Saturday 20 April 2013

Zoom and Pan Background Image


We are working on a project that needs quite a bit of complex image handling in a web browser. For simple image viewing as a gallery there are quite many Javascript libraries out there. Our unique requirement is to load template images with standard body part markings and then allow medical practitioners to mark their observations against the specific body parts. With the introduction of canvas element, HTML5 has made this a little bit easier. As the use cases need us to have multiple layers of images and markers with ability to zoom and pan, we were exploring options to have the ability to zoom and pan a background image so that we would be able to overlay additional layers containing markers and labels on top of it. Can you suggest how to get this done?

Question by: Sangeetha Sundram.


Kinetic Javascript library is a good candidate for accomplishing lots of image handling abilities that you have described here. It supports adding a wide ranging shapes and even SVG paths into layers and then on to a stage container. In terms of HTML, these are canvas elements.

Since your specific question is about the ability to zoom and pan the background image, I suggest the following approach using jQuery library:

Use the Mouse Move in conjunction with the Mouse Down and Mouse Up events to do the image panning. This can be accomplished by manipulating the background-position-x and background-position-y css properties based on the current mouse co-ordinates as the mouse move happens. Use the Mouse Down event to initiate the pan action and then Mouse Up event to stop the pan. It would be appropriate to use the Mouse Up on the document as against the specific element as moving outside the element's boundary should mean to end the panning.

For Zoom in and Out, the background-size is the css property that you should be manipulating and you may derive a suitable algorithm to set a higher (for Zoom In) or lower (for Zoom Out) percentage to this attribute and you will have the background image zoomed in or out accordingly. Depending on your needs, you may want to use the background-position property as well to have the image zoomed in at the point of click and thus keeping the point of click in the visible frame.

Check out the Javascript code in action for simple image pan here on jsfiddle. I have extended it a bit to make the pan to happen on mouse click and move (drag) and also for Zoom In and you can check this out here at jsfiddle. You may further improve this code to suit your needs and do share it here so that it will be useful for all the developers.

Hope this is of help to you.

Sunday 14 April 2013

How to Integrate a POS device in a .NET Windows Forms Application


One of our recent project requires integrating our Windows Forms application with point of sale devices like barcode scanner, check reader etc. I could find out that there is a POS.NET library that can be used for the purpose, but it seems to have been built for .NET 1.12 and no updates after that. Can you suggest me if there is any other .NET libraries that can be used for the purpose. You may also help me by sharing your thoughts and ideas.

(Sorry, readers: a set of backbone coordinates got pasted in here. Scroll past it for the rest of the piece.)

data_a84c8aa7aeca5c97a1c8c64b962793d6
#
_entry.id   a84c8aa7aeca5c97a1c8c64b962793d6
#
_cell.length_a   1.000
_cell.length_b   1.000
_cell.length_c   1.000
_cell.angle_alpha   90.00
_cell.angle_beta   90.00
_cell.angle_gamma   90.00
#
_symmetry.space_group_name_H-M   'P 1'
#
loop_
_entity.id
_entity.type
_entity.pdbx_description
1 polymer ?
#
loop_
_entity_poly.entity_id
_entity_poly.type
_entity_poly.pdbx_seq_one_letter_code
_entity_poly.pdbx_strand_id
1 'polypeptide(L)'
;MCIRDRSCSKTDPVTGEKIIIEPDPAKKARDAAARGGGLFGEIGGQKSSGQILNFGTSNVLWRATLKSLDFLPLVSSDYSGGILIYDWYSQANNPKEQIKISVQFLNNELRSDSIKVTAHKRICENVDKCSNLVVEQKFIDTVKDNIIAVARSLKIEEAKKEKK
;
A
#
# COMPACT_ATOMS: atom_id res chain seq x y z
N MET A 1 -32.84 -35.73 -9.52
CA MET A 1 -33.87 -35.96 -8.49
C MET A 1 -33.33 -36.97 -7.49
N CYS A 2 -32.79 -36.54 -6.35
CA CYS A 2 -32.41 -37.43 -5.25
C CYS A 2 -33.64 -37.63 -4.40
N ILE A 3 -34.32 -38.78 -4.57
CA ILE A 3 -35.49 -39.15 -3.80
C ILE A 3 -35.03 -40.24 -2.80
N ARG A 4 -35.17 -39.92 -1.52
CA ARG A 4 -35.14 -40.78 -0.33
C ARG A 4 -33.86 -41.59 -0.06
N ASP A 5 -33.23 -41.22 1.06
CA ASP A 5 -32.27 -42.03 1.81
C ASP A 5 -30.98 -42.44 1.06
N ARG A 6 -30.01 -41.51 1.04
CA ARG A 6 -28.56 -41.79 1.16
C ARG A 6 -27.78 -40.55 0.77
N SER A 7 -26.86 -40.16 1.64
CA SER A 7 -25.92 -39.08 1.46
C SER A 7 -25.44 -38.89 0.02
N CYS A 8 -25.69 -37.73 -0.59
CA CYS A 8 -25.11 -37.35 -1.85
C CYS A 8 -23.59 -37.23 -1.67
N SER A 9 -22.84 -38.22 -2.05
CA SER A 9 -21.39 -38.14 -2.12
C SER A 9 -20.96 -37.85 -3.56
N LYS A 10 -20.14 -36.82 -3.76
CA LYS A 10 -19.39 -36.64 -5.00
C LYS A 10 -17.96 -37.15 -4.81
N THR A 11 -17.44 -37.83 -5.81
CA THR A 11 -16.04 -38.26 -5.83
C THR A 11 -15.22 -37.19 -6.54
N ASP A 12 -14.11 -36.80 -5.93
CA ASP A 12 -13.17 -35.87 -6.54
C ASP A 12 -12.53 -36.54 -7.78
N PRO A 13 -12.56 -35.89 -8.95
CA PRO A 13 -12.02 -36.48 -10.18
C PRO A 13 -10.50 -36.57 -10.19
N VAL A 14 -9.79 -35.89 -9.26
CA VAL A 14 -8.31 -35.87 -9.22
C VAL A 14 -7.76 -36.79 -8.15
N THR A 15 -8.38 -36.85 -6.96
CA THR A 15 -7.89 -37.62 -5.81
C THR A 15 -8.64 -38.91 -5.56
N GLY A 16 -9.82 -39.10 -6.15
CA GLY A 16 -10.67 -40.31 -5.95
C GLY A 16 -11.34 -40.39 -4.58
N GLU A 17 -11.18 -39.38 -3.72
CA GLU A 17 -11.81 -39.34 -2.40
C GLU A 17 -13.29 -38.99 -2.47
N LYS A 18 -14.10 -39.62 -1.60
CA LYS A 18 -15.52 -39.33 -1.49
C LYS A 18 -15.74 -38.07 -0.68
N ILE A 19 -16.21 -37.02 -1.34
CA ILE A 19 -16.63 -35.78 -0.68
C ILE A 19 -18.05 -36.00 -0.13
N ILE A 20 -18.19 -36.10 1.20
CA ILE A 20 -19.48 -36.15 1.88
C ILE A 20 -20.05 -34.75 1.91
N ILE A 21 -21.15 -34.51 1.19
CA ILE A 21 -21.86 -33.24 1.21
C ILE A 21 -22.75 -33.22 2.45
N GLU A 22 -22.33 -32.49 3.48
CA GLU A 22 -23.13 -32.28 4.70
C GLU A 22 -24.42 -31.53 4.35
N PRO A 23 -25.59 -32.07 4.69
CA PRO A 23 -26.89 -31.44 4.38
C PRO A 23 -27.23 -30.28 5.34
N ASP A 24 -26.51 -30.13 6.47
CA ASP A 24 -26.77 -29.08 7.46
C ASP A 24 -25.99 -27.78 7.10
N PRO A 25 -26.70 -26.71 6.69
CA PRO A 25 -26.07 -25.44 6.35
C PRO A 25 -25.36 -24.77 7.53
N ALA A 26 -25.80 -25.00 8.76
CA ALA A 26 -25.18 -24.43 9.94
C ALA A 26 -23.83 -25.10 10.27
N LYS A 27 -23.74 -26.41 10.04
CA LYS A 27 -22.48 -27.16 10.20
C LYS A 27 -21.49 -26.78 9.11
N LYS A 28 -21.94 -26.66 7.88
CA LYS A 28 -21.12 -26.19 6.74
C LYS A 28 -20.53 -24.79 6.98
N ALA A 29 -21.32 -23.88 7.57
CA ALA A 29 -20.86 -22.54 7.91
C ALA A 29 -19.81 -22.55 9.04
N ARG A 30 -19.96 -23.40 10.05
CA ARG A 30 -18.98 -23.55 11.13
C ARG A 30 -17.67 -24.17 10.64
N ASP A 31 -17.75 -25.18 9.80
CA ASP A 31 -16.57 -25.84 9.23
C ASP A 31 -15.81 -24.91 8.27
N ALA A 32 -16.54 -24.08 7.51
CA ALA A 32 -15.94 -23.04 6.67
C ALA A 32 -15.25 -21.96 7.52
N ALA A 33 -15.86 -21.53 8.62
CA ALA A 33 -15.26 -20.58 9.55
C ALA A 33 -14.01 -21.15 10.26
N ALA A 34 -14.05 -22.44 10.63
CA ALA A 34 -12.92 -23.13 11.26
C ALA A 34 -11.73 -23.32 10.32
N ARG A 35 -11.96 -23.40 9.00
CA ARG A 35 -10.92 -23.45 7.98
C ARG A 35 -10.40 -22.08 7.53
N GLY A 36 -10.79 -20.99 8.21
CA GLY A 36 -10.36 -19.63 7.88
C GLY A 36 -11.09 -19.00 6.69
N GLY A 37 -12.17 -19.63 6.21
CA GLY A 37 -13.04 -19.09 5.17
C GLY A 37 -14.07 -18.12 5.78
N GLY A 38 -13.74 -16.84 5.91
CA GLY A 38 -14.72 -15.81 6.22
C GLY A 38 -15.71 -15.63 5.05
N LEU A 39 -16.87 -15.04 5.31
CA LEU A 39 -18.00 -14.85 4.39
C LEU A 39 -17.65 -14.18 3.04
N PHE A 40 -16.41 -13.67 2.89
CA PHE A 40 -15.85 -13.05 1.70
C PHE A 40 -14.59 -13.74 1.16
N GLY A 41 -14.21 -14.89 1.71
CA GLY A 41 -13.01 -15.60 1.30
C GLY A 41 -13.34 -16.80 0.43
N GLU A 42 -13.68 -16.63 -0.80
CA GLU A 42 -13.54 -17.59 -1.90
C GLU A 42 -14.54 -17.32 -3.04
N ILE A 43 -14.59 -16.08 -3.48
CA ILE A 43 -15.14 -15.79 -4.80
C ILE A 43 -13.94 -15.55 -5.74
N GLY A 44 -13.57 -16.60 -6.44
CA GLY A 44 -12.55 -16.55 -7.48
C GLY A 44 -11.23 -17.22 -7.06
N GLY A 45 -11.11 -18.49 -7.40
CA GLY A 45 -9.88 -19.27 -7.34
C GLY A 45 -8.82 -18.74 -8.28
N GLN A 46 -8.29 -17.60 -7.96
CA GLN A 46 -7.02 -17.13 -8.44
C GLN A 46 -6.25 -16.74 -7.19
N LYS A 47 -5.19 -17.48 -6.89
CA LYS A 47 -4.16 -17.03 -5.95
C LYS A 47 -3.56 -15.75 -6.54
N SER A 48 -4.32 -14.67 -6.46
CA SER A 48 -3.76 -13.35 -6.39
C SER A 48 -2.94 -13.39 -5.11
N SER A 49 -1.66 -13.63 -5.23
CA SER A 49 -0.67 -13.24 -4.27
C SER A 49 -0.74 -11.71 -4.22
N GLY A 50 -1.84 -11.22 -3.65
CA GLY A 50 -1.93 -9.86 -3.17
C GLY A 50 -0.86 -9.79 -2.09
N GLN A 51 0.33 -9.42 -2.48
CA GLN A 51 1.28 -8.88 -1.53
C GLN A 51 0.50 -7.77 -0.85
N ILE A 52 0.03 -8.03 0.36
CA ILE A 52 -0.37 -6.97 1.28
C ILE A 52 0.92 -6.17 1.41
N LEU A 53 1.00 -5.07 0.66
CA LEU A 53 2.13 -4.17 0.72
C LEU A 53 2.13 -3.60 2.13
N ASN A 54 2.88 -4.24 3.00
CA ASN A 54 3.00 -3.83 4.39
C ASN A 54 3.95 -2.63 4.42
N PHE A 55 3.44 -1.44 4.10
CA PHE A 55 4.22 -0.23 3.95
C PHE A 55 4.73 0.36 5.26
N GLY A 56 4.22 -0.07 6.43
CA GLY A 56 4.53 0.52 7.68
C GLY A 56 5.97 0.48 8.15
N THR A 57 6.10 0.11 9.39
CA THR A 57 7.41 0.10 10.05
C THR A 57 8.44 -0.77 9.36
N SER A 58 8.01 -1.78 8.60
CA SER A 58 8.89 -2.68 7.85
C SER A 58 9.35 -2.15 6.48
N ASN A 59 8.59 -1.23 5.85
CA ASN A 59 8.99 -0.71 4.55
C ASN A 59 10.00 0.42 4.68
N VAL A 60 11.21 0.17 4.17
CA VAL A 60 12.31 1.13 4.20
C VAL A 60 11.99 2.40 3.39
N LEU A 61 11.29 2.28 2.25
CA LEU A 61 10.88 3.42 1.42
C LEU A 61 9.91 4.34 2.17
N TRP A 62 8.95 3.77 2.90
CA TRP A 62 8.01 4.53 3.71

Question by Selvamurugan N.


Answering your first part of the question - Why there are n't any updates to this library? - I can only guess the answer for this and that I feel is due to the fact the device manufacturers lag behind in updating the communication protocols, which is more so because typically these devices are built for a low cost specific purpose operating environments. For instance, the POS terminals don't have to be on a Windows 7, it would just be enough for them to be on Windows XP or even older operating system. That probably is the reason, why the Library continues to be based on COM components and does not need an update.

On using the POS.NET library, yes, you can still use it in the later frameworks of .NET, but be aware of some of the constraints or issues as described in this blog post. The blog author calls out issues with 64 bit environment and also with .NET Framework 4.0. Don't miss out the comments, as there are some valid opinions and observations in the form of comments. You may also want to check out the Microsoft's publication on using the POS.NET titled as Creating a Proof of Concept POS Application.

If that does not suit you, then go ahead and learn to access and work with USB devices using HID (Human Interface Device), but you need to know the communication protocols and the data structures as specified by the device manufacturer. This will for sure will give you a better control over your integration, but you would be re-inventing the wheel. Here is a nice introduction to working with USB devices in .NET.

My recommendation is that check out if the device vendor provides you a .NET or a COM Library and if yes, using that will be the best option as some device manufacturers may have built certain proprietary protocols, which would work best with their own drivers. If that is not the case, then evaluate POS.NET whether it fits your use cases. Most of the times it should be fine, unless you meet up with some of the constraints when using with later versions of .NET Framework. If left with no choice, use HID interface to have your requirements met. You may also want to check out this msdn article on using Alternate Input Devices.